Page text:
CBRNE - Smallpox Treatment & Management

Updated: Jul 21, 2021
  • Author: Christopher J Hogan, MD; Chief Editor: Duane C Caneva, MD, MSc  more...
  • Print

Prehospital Care

No prehospital care is indicated except to stabilize the patient. Strict blood, body fluid, and droplet protection are required for all personnel involved with treating or transporting patients with known or suspected smallpox. All EMS personnel exposed to the patient require quarantine and vaccination.


Emergency Department Care

In the emergency department (ED), containment of the disease is the single most important intervention in patients in whom variola infection is suggested. ED considerations are as follows:

  • Immediate contact and droplet isolation of the patient is required.

  • The patient and any individual who came into contact with the patient up to 17 days prior to the illness (including the treating physician and nursing staff) should remain in isolation until a definite diagnosis is made. Presently, this requires sending a viral culture to the Centers for Disease Control and Prevention (CDC) in Atlanta, Ga.

  • Notify the local health authorities immediately.

  • The most likely scenario of a variola outbreak is from a terrorist attack. [9] Given the highly infective nature of the organism (not taking into account a genetically altered virus), researchers estimate that one infected patient can subsequently infect 20 new contacts during the infectious stage of the illness.

  • The presentation of a clinically apparent case implies that a larger population has probably been infected.

  • Because of the medicolegal and social implications of quarantine and isolation for a minimum of 17 days, coordinated involvement on the federal, state, and local levels is mandatory. In practicality, a strict quarantine of a large segment of the population is probably not possible.





Consult the infectious disease service early since it may help determine the diagnosis. As mentioned previously, contact the state, federal, and local public health authorities.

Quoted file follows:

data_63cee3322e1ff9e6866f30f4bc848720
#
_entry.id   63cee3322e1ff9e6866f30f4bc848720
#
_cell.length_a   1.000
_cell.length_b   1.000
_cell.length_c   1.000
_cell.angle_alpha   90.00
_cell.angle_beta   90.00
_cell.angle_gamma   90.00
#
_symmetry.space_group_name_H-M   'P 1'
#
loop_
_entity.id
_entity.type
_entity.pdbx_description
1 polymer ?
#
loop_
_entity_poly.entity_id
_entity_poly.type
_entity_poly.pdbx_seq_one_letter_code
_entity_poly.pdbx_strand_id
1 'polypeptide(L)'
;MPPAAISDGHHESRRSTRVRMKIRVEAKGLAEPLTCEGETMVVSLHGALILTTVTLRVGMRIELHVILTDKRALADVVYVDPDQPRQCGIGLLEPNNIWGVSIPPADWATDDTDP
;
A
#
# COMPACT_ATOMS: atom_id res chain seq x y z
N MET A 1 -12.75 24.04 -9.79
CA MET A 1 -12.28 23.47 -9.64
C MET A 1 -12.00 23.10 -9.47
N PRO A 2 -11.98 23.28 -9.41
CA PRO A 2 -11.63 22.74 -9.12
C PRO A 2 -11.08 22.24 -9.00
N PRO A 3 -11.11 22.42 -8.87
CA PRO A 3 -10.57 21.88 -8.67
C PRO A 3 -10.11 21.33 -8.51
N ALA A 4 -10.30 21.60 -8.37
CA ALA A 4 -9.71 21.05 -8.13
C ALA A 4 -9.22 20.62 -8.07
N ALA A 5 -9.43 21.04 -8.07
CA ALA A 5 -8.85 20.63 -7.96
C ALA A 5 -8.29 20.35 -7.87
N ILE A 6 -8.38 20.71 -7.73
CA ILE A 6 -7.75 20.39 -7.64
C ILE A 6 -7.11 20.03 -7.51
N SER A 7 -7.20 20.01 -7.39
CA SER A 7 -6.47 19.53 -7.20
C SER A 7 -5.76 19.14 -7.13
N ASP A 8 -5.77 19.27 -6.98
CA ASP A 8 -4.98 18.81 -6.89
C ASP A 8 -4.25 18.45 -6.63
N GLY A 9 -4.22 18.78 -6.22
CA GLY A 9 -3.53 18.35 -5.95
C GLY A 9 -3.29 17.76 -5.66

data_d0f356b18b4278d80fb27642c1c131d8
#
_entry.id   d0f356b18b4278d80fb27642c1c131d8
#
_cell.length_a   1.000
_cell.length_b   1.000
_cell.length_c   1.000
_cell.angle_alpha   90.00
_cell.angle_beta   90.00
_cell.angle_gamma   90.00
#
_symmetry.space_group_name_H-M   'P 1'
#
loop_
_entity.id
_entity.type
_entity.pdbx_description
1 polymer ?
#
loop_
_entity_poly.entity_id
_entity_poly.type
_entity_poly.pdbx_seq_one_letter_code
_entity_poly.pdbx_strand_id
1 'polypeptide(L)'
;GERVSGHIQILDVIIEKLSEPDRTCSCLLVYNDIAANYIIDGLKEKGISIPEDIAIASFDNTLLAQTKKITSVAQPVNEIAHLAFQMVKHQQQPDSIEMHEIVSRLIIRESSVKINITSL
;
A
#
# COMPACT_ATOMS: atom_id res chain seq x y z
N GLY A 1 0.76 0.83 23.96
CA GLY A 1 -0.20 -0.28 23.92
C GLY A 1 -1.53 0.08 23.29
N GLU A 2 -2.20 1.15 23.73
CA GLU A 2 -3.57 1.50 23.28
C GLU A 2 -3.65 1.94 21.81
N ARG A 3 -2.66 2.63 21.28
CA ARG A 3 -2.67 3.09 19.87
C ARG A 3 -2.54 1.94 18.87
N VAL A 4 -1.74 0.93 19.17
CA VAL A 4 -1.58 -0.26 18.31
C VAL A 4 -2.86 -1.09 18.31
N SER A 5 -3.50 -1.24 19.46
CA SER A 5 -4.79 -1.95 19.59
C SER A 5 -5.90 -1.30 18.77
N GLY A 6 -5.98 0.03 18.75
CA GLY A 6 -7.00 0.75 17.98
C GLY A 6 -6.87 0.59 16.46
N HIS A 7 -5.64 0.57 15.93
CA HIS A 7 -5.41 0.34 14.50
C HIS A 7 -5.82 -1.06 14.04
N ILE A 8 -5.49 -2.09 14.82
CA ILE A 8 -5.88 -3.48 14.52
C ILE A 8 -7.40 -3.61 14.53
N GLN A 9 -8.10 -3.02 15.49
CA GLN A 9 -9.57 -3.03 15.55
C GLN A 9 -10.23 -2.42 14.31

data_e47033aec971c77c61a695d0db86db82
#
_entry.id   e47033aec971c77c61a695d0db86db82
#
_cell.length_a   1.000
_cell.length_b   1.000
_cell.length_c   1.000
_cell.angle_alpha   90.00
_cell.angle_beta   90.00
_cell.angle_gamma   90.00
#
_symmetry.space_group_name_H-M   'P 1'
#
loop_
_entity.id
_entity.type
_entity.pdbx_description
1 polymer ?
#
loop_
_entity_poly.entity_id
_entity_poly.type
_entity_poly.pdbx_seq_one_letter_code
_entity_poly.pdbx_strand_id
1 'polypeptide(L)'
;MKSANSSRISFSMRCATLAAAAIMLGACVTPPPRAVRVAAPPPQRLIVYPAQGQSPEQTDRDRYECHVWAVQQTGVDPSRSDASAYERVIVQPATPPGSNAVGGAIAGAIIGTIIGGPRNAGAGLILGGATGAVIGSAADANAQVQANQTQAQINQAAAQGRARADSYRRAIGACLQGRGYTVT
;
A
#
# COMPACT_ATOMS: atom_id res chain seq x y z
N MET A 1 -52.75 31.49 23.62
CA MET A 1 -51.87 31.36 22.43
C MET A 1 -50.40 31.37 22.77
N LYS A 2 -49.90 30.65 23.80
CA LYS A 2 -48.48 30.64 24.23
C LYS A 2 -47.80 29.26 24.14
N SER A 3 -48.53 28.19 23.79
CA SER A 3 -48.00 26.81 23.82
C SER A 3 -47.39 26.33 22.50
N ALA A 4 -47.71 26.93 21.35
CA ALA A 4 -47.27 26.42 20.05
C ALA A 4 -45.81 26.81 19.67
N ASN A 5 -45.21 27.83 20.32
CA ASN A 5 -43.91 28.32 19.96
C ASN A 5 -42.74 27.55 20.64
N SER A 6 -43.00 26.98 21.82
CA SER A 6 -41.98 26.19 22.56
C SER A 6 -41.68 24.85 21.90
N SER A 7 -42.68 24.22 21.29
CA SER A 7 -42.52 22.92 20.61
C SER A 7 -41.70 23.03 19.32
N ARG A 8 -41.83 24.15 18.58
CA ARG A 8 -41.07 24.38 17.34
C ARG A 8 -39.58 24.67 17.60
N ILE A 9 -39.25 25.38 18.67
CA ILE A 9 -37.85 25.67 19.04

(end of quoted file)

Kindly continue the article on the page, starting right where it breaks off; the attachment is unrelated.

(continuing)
Medical Care

Vaccination can prevent or lessen the severity of smallpox if it is given within 2 to 3 days after the initial exposure, and may decrease symptoms if given within the first week of exposure. 

In July 2018, the US Food & Drug Administration approved tecovirimat (TPOXX), the first drug indicated for treatment of smallpox, should smallpox ever be used as a bioweapon. Tecovirimat is an antiviral that inhibits the activity of the orthopoxvirus VP37 protein. The effectiveness of tecovirimat against smallpox was established by studies in animals infected with viruses closely related to variola virus, which demonstrated higher survival rates compared with placebo. The safety of tecovirimat was demonstrated in 359 healthy human volunteers, in whom the most frequently reported adverse effects were headache, nausea, and abdominal pain. [10, 11]  

The FDA approved a second antiviral according to the animal rule, brincidofovir, for treatment of smallpox in June 2021. Brincidofovir is a prodrug of cidofovir. Brincidofovir effectively penetrates cells via its lipid conjugate, releasing the nucleotide analog cidofovir, which then acts to inhibit viral replication. Cidofovir diphosphate selectively inhibits orthopoxvirus DNA polymerase-mediated viral DNA synthesis by incorporation of cidofovir into the growing viral DNA chain. This results in reductions in the rate of viral DNA synthesis. It is indicated for treatment of smallpox caused by variola virus in adult and pediatric patients, including neonates. [12]

Tecovirimat and brincidofovir are available through the US government’s Strategic National Stockpile (SNS). To obtain, clinicians should contact the Centers for Disease Control and Prevention (CDC) Emergency Operations Center at 770-488-7100, which will coordinate shipment with the SNS. [13]